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Association of Antibiotics in

Infancy With Early Childhood


Obesity
L. Charles Bailey, MD, PhD; Christopher B. Forrest, MD, PhD; Peixin Zhang, PhD; Thomas M.
Richards, MS; Alice Livshits, BS; Patricia A. DeRusso, MD, MS

JAMA Pediatrics 2014;168(11):1063-1069.

Presented by: Dries Dorpmans, Ruben Derwael


Why the research was done

IMPORTANCE

One:
0
1
Prevention of obesity in children and adults is a public health imperative because it
is associated with significant health burdens

Two:
0
2
Infancy may be a critical period when environmental factors exert a lasting effect on
risk for obesity; identifying modifiable risk factors may help reduce this risk

Three:
0
3 There is a need to determine the influence of antibiotic use on early childhood obesity
given the large shifts in diet and environmental contacts in infancy, the national
burden of disease, and ample opportunity for improved antimicrobial use
Why the research was done

IMPORTANCE

1/3 10% 32% 68%


Children and < 2 year old 2 19 year old Adults
Adolescents

Prevalence of Obesity before 24 Obesity age 2 to Obesity in adults


1 in 3Obesity
children and monthsare obese
10% of children 19 yo
It is estimated that 32% of An estimated 68% of adult
adolescents in the United by the time they are 24 children of 2 to 19 years of Amerians are either
States are either months of age age are overweight or overweight or obese
overweight or obese obese
The idea

OBJECTIVE

To assess the impact of antibiotics


prescribed in infancy (ages 0-23
months) on obesity in early childhood
(ages 24-59 months)
How the research was set up

DESIGN, EXPOSURES AND OUTCOMES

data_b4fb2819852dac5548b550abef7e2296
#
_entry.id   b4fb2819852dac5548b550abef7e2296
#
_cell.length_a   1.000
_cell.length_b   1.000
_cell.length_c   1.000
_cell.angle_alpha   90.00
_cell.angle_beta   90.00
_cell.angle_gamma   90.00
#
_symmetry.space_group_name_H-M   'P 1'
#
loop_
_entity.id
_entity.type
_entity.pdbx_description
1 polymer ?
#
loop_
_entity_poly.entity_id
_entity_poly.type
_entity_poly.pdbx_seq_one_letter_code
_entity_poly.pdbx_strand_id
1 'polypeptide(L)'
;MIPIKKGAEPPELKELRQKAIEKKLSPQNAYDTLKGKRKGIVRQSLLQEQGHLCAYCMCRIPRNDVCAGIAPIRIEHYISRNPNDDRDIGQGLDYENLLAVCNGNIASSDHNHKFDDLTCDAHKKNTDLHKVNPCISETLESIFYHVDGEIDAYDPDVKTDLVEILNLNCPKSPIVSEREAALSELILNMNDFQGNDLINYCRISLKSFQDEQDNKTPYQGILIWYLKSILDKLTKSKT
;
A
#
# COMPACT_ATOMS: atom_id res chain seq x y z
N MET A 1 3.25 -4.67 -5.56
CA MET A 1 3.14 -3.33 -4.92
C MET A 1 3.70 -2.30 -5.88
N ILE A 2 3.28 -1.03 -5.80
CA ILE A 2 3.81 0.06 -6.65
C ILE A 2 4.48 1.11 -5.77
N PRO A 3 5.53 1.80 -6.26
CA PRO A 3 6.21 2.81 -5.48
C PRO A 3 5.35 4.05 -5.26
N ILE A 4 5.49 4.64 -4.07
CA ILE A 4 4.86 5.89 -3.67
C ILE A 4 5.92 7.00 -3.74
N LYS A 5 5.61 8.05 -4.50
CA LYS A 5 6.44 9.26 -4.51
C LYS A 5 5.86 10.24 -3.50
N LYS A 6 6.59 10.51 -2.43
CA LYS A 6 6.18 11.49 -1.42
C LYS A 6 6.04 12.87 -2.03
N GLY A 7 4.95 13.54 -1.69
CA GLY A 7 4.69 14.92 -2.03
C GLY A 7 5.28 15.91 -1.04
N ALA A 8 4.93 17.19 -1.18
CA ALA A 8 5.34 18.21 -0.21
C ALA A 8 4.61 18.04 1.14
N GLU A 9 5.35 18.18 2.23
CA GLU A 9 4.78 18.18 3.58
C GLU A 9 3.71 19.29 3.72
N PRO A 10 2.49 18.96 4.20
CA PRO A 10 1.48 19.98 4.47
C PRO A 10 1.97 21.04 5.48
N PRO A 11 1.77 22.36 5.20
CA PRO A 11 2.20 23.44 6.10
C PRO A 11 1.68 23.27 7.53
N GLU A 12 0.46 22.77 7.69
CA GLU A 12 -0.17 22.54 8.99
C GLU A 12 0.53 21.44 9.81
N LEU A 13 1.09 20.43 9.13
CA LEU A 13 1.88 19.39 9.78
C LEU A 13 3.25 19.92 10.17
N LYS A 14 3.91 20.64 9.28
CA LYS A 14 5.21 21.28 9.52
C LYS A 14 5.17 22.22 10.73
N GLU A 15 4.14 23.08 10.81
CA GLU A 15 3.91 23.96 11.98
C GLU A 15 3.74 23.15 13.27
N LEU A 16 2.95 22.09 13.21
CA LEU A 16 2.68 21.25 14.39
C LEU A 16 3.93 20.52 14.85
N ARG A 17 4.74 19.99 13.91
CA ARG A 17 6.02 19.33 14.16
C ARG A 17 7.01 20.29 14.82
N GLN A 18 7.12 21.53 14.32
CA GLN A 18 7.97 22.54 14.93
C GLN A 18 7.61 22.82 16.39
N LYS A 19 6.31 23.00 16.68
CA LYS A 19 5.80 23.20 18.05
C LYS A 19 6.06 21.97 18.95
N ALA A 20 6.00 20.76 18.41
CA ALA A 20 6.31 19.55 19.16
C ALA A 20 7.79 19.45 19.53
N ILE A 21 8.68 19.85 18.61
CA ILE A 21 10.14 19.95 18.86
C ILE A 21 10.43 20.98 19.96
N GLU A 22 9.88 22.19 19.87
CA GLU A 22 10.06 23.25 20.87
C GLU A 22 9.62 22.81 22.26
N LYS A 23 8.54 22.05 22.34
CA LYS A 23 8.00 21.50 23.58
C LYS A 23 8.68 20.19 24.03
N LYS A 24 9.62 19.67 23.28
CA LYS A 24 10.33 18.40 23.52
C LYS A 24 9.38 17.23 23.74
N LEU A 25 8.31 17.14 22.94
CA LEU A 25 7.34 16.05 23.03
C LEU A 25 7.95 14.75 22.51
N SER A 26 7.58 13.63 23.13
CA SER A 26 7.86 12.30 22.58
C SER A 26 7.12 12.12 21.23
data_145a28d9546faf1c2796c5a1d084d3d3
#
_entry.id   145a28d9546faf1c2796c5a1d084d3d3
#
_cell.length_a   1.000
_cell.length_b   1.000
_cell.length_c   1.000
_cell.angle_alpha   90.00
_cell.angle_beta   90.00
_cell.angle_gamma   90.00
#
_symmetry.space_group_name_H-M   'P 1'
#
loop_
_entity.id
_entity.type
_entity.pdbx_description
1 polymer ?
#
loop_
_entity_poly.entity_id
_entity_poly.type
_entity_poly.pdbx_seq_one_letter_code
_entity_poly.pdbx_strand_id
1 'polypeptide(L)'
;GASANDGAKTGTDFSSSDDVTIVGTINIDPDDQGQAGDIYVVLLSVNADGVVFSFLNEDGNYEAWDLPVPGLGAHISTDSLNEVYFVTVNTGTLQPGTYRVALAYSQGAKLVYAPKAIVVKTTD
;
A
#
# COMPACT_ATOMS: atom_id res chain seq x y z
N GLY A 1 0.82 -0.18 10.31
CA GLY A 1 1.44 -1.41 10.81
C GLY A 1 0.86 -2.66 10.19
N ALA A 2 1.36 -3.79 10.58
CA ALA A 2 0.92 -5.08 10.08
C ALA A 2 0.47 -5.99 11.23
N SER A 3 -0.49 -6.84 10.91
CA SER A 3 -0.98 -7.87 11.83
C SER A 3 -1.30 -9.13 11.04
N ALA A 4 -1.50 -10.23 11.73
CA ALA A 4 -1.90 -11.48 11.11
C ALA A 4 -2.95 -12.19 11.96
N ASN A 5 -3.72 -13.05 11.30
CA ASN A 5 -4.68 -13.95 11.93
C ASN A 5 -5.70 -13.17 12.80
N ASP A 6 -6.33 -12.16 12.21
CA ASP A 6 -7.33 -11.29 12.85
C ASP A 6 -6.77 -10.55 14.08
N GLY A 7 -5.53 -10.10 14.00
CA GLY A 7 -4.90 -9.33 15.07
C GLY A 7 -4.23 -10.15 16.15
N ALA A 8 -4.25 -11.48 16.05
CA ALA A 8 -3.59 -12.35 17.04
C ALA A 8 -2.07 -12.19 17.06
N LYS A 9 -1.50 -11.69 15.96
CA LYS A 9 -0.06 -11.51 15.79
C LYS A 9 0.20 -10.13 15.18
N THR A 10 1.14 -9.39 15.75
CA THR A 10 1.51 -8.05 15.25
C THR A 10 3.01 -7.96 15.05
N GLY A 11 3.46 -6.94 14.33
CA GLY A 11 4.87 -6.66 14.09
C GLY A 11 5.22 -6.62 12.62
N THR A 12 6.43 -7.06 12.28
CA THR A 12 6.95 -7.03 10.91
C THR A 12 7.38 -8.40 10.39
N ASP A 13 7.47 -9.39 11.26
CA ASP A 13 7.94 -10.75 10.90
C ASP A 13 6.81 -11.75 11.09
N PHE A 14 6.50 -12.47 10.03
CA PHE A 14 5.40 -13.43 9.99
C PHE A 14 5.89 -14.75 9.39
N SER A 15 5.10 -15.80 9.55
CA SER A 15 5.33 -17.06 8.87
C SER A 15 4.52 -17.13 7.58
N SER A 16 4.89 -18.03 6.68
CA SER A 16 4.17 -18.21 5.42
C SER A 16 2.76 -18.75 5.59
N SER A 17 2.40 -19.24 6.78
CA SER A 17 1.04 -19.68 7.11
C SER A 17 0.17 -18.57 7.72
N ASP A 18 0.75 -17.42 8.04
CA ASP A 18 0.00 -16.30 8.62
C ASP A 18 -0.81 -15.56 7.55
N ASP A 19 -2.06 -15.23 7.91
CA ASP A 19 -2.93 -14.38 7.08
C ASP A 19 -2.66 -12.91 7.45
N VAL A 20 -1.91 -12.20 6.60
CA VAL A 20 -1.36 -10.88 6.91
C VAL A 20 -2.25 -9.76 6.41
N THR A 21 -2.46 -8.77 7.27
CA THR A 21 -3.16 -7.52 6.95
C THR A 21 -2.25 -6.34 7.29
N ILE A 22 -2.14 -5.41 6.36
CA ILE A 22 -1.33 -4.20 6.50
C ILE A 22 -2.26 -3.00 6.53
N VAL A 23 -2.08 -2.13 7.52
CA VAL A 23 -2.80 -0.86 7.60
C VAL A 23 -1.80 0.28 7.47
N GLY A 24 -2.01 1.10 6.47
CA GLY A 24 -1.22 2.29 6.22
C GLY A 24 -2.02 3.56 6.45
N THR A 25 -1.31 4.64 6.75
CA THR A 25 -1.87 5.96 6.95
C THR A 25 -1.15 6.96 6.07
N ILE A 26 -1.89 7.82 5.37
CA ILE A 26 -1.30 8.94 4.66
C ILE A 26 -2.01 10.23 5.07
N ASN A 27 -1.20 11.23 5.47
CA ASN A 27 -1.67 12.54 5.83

DESIGN, SETTING AND
PARTICIPANTS
Cohort study spanning 2001-2013 using electronic health records.
Primary care practices affiliated with the Childrens Hospital of
Philadelphia in urban Philadelphia and the surrounding region.
Data was adjusted for demographic, practice, and clinical
covariates.
All children with annual visits at ages 0 to 23 months, as well as 1 or
more visits at ages 24 to 59 months, were enrolled. The cohort
comprised 64 580 children.
EXPOSURES

Treatment episodes for prescribed antibiotics were ascertained up to


23 months of age
MAIN OUTCOMES AND
MEASURES
Obesity outcomes were determined directly from anthropometric
measurements using National Health and Nutrition Examination
Survey 2000 body mass index norms
Percentages at each step in selection are computed by
reference to the prior step

How the research was set up

CONSTRUCTION OF STUDY SAMPLE


89057 5840 (7%): Excluded
Infants with primary for prematurity or small
care visit at 0-11mo for gestational age
assessed for eligibility

83217 (93%) 10193 (12%):


Term non-small-for- Excluded for lacking
gestational-age visit at age 12-23mo
infants

6399 (9%):
73024 (88%) Excluded for lacking
With recurring visit at age 24-59mo
visits

1145 (2%): Excluded


66625 (91%) 65480 (98%)
for inability to assess
With follow-up in With evaluable obesity
body mass index
outcome period included in analysis
Percentages in reference to the total number of patients
(65480)

Visualizing the data


BASELINE CHARACTERISTICS OF STUDY POPULATION ASSESSED OVER AGES 0 TO
23 MONTHS
SEX ETHNICITY PRACTICE LOCATION OF FIRT VISIT
NO. OF PRIMARY CARE VISITS
Female Male Non-Hispanic Hispanic Suburban Urban 20 1-10
4 22
26
34
49 51 96 66

26
26
15-19 11-14

AT PRIMARY CARE VISITS (MO.) CALENDAR YEAR OF FIRST VISIT INSURANCE COVERAGE
11669
<1 11144 11170 Private Public
10315 10689
77
41
5619
10 - 12 5 58
7 - 96 2007
2661
6
4-6 5 206 *Other (1%)